Board Computer       2.0 Introduction       2.1 Getting Acquainted with the Soekris 4521       2.2 Configuring Multiple Minicom Profiles       2.3 Installing Pyramid Linux on a Compact Flash Card       2.4 Network Installation of Pyramid on Debian       2.5 Network Installation of Pyramid on Fedora       2.6 Booting Pyramid Linux       2.7 Finding and Editing Pyramid Files       2.8 Hardening Pyramid       2.9 Getting and Installing the Latest Pyramid Build       2.10 Adding Additional Software to Pyramid Linux       2.11 Adding New Hardware Drivers       2.12 Customizing the Pyramid Kernel       2.13 Updating the Soekris comBIOS 3. Building a Linux Firewall       3.0 Introduction       3.1 Assembling a Linux Firewall Box       3.2 Configuring Network Interface Cards on Debian       3.3 Configuring Network Interface Cards on Fedora       3.4 Identifying Which NIC Is Which       3.5 Building an Internet
Connection Sharing Firewall on a Dynamic WAN IP Address       3.6 Building an Internet
Connection Sharing Firewall on a Static WAN IP Address       3.7 Displaying the Status of Your Firewall       3.8 Turning an iptables Firewall Off       3.9 Starting iptables at Boot, and Manually Bringing Your Firewall Up and Down       3.10 Testing Your Firewall       3.11 Configuring the Firewall for Remote SSH Administration       3.12 Allowing Remote SSH Through a NAT Firewall       3.13 Getting Multiple SSH Host Keys Past NAT       3.14 Running Public Services on Private IP Addresses       3.15 Setting Up a Single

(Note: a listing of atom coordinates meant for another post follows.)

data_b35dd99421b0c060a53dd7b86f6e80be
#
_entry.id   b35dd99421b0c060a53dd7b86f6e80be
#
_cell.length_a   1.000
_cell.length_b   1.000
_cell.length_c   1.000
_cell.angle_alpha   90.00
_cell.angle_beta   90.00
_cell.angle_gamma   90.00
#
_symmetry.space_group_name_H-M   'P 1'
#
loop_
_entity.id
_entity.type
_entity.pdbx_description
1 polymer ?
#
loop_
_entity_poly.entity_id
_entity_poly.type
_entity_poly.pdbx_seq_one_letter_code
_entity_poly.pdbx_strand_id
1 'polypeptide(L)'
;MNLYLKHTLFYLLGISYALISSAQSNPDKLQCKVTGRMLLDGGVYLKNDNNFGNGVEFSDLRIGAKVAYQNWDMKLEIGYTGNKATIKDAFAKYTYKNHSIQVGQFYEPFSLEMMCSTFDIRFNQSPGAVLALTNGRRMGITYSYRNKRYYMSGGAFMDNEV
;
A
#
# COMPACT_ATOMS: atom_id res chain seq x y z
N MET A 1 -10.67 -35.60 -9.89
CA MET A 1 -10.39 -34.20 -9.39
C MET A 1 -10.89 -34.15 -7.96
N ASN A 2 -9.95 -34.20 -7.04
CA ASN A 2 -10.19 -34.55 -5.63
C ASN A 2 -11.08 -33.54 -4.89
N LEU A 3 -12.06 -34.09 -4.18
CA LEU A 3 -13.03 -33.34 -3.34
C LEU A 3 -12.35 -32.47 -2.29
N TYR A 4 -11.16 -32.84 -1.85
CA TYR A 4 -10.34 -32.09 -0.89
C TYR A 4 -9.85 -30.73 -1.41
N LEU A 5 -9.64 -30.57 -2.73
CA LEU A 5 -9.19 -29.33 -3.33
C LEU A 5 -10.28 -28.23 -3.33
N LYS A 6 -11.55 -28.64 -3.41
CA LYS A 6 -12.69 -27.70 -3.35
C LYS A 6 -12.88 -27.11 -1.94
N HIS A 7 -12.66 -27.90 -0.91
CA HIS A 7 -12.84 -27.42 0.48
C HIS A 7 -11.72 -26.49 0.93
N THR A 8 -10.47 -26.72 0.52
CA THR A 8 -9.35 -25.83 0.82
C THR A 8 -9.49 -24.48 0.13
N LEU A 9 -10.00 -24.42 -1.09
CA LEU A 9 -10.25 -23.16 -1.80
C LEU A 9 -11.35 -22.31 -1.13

Host Firewall       3.16 Setting Up a Server Firewall       3.17 Configuring iptables Logging       3.18 Writing Egress Rules 4. Building a Linux Wireless Access Point       4.0 Introduction       4.1 Building a Linux Wireless Access Point       4.2 Bridging Wireless to Wired       4.3 Setting Up Name Services       4.4 Setting Static IP Addresses from the DHCP Server       4.5 Configuring Linux and Windows Static DHCP Clients       4.6 Adding Mail Servers to dnsmasq       4.7 Making WPA2
Personal Almost As Good As WPA